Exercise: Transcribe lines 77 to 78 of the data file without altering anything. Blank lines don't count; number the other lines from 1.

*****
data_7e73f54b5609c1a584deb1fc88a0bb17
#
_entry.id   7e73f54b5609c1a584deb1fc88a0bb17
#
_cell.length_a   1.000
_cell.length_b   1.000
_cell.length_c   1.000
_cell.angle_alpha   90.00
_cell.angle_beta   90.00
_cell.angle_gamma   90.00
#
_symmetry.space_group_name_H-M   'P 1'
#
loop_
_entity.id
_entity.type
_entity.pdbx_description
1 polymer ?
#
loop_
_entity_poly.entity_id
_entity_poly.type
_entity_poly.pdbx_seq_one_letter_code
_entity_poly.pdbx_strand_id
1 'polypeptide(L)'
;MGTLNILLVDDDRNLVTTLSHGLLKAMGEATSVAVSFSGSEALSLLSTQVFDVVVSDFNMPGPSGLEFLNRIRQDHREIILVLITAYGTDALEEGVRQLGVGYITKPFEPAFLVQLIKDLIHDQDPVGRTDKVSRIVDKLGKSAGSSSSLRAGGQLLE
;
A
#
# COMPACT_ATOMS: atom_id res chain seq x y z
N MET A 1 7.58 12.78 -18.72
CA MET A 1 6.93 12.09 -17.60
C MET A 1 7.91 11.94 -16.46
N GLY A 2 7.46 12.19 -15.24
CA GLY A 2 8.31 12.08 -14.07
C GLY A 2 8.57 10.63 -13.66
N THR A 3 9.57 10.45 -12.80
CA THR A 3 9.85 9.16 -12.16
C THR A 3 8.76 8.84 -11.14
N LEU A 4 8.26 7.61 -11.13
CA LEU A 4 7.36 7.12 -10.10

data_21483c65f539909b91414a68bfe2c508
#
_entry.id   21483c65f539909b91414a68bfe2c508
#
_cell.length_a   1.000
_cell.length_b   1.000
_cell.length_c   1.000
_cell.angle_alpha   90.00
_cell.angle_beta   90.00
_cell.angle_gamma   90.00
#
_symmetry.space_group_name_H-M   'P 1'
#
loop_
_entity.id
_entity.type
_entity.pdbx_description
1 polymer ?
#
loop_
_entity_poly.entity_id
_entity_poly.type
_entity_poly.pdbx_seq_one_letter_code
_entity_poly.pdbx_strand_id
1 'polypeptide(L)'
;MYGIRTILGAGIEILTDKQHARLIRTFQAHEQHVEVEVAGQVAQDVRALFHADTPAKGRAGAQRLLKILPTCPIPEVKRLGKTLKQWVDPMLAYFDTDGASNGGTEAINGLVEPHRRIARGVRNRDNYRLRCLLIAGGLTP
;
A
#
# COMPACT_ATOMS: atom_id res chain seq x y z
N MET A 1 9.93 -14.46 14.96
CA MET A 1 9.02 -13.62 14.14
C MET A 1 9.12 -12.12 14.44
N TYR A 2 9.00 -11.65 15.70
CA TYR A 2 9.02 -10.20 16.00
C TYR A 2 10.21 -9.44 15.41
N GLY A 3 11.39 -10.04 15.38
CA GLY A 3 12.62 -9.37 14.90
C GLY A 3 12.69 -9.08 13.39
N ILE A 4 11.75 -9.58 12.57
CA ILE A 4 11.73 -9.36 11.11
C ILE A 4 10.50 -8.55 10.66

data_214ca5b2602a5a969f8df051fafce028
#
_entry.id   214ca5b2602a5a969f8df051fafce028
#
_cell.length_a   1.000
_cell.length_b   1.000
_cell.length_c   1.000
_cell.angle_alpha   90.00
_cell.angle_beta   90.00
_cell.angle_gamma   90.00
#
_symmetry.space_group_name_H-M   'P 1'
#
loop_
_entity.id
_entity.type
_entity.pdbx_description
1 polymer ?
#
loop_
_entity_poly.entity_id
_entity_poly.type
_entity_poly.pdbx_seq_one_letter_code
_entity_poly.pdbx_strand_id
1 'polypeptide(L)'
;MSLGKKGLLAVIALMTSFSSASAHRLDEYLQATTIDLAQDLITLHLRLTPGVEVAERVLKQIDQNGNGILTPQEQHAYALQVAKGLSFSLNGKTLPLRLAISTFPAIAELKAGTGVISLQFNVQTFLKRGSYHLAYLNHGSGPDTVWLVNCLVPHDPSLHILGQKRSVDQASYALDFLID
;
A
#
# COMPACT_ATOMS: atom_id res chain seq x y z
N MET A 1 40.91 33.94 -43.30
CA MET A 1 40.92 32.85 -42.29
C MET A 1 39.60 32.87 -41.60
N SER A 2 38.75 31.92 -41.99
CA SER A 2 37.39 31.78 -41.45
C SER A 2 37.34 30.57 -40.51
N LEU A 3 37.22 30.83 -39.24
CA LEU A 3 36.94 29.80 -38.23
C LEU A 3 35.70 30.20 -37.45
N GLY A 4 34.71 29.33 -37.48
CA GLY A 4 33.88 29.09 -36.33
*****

C TYR A 2 10.21 -9.44 15.41
N GLY A 3 11.39 -10.04 15.38